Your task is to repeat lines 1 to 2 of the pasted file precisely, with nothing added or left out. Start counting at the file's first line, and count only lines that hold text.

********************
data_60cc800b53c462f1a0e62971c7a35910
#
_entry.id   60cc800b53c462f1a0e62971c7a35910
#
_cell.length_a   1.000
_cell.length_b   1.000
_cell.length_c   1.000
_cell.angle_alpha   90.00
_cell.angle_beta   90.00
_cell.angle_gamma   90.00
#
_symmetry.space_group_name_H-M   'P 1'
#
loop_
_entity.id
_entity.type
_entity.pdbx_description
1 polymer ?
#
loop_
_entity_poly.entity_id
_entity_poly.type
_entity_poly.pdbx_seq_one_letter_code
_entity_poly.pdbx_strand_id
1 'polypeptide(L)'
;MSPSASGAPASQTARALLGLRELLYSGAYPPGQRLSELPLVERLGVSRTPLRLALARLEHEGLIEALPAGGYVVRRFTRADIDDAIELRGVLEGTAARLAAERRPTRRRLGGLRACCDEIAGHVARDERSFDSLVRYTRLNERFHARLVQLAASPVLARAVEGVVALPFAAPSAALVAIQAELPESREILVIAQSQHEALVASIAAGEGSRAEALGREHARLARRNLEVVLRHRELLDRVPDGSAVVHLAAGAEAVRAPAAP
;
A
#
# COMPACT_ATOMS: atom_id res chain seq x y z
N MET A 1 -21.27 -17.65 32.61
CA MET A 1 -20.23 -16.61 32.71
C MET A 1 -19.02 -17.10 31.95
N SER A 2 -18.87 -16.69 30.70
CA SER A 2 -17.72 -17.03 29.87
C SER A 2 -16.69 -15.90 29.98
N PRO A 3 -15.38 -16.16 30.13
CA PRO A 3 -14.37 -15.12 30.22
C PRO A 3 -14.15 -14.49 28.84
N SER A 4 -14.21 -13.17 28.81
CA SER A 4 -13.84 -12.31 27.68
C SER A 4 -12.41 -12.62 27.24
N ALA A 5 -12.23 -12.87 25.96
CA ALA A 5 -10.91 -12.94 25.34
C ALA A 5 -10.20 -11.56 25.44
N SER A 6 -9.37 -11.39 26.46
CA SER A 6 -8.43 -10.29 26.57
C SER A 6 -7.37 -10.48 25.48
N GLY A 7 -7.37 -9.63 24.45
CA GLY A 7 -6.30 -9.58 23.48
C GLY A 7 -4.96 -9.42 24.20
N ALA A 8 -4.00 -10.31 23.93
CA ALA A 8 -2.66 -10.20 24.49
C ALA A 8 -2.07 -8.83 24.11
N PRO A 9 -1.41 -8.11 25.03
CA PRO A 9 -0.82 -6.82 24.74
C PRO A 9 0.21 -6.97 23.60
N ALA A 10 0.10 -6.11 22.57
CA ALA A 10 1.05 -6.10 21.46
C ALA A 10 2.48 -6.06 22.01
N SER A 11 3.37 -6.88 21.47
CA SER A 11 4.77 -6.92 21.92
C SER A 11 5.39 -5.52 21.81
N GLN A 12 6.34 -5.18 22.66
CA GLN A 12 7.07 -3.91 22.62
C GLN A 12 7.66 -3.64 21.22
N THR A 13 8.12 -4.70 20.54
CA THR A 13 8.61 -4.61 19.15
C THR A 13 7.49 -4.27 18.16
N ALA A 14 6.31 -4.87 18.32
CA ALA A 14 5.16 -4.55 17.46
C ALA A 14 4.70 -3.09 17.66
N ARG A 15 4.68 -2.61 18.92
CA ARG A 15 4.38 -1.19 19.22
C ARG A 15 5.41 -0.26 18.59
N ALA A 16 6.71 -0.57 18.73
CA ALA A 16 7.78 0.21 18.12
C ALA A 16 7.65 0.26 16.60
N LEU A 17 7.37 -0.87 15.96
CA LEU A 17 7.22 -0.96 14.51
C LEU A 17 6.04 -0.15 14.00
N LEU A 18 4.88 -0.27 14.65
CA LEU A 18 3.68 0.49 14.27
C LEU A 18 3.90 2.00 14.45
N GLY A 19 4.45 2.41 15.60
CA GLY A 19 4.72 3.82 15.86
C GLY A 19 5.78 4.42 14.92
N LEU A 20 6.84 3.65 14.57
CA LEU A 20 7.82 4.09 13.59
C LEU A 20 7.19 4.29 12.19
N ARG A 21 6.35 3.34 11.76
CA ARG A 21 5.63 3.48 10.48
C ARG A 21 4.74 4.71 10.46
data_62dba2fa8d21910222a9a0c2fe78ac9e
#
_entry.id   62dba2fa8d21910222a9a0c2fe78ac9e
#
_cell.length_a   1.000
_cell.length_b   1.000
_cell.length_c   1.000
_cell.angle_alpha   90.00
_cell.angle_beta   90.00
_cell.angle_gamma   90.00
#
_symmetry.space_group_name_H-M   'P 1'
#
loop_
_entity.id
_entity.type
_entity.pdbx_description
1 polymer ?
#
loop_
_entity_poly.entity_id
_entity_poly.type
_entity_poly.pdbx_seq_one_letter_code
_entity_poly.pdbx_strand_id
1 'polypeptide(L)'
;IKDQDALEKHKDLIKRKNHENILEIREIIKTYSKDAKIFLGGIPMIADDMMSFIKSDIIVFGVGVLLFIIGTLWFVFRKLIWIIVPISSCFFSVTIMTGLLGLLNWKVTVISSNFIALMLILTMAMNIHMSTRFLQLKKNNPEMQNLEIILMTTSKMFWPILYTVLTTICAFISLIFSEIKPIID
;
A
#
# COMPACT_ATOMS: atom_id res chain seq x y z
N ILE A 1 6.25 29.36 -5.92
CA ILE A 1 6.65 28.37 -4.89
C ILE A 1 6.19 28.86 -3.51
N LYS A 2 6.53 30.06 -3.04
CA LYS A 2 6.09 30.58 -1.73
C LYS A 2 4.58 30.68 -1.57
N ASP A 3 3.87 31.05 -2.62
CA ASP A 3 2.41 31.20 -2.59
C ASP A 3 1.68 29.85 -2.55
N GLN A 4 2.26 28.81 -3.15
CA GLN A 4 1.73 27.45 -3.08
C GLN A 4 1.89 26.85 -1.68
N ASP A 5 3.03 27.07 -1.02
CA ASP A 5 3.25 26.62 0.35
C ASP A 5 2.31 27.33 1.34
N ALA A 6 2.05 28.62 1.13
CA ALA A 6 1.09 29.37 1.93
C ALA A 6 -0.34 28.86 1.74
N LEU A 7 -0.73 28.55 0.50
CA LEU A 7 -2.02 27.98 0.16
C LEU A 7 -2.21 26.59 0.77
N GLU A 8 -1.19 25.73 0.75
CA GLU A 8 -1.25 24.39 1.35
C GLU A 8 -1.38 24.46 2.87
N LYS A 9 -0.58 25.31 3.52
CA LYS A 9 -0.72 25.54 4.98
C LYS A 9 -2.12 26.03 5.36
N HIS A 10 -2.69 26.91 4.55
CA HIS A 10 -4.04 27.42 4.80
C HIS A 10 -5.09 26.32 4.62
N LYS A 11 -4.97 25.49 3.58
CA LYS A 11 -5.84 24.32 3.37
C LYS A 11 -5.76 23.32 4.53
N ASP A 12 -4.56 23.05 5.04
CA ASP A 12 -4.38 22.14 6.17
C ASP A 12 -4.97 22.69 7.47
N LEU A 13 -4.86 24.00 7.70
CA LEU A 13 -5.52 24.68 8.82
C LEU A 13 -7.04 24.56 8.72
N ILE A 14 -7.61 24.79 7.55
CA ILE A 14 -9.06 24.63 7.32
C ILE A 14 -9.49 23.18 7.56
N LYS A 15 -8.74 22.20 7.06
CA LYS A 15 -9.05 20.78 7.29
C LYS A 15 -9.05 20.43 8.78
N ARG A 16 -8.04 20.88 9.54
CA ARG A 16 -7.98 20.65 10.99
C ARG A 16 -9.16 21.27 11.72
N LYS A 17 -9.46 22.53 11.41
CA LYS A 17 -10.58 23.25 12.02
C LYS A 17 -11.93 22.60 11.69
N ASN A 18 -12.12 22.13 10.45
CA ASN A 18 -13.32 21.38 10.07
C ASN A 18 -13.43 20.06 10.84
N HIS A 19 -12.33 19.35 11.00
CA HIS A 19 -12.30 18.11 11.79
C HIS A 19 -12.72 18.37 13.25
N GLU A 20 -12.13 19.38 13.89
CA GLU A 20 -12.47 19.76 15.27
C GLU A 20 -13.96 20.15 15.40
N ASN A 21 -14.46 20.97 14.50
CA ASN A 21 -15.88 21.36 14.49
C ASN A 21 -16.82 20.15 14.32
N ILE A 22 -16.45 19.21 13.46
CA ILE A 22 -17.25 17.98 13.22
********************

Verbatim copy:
data_60cc800b53c462f1a0e62971c7a35910
#